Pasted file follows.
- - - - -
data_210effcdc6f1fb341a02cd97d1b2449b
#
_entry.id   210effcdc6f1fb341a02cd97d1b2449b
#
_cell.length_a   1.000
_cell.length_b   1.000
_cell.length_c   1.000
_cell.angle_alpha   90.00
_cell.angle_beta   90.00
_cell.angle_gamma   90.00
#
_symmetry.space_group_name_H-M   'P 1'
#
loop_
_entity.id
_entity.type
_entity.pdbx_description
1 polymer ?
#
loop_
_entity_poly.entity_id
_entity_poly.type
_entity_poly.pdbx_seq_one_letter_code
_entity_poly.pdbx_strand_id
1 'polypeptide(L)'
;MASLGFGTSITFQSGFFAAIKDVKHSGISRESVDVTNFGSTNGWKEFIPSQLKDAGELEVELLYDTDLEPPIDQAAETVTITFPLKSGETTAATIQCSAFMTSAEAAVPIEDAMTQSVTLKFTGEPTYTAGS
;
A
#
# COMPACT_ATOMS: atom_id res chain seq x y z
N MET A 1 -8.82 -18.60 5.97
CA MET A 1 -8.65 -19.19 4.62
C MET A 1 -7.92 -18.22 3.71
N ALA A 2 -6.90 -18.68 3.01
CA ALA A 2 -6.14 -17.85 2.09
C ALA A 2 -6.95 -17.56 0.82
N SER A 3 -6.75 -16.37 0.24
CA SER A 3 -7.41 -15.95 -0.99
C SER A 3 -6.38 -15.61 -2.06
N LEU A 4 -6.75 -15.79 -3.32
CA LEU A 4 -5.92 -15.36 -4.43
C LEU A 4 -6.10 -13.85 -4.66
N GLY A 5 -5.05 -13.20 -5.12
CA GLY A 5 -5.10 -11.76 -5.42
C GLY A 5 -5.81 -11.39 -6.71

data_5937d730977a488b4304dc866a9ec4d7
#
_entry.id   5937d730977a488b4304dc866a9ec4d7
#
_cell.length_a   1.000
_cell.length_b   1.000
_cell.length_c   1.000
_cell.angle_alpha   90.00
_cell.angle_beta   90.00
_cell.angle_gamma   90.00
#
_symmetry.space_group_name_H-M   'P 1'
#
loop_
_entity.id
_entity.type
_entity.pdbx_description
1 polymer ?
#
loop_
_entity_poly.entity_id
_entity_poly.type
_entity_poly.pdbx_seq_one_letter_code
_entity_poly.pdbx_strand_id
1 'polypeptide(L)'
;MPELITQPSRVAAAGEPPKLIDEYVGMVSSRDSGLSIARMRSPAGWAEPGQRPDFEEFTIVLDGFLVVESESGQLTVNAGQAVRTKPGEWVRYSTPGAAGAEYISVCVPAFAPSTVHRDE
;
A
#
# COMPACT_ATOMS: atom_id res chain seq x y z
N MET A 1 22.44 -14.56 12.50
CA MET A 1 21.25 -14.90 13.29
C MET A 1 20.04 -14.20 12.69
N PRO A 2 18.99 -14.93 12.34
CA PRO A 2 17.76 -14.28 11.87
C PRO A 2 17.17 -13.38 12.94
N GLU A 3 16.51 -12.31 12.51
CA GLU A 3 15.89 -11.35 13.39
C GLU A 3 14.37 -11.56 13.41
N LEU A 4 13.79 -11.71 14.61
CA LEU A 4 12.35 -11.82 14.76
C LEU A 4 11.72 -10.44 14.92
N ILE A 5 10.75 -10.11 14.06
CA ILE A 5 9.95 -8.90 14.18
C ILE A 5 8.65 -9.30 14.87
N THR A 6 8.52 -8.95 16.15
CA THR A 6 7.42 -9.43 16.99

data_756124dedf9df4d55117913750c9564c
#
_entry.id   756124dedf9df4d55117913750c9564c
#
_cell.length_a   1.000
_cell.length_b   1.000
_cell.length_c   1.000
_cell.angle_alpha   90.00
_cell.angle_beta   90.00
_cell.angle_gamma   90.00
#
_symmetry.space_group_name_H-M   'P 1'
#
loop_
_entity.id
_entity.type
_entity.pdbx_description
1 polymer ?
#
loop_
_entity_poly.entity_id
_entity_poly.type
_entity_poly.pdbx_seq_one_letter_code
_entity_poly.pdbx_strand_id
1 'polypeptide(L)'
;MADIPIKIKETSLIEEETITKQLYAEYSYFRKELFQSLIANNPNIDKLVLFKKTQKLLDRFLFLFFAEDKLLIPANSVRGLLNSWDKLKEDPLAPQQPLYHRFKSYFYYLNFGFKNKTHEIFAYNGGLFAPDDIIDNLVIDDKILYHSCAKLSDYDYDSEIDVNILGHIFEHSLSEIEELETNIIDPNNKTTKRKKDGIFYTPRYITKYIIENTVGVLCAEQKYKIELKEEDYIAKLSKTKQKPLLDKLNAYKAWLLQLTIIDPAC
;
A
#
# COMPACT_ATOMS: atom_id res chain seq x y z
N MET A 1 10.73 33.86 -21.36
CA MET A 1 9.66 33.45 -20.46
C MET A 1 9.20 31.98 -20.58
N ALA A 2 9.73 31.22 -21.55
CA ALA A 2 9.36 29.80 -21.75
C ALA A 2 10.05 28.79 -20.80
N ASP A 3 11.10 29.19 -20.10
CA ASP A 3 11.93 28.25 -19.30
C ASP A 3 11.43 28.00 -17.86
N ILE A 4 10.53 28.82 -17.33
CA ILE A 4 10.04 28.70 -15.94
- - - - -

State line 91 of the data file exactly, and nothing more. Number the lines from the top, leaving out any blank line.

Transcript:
N THR A 6 8.52 -8.95 16.15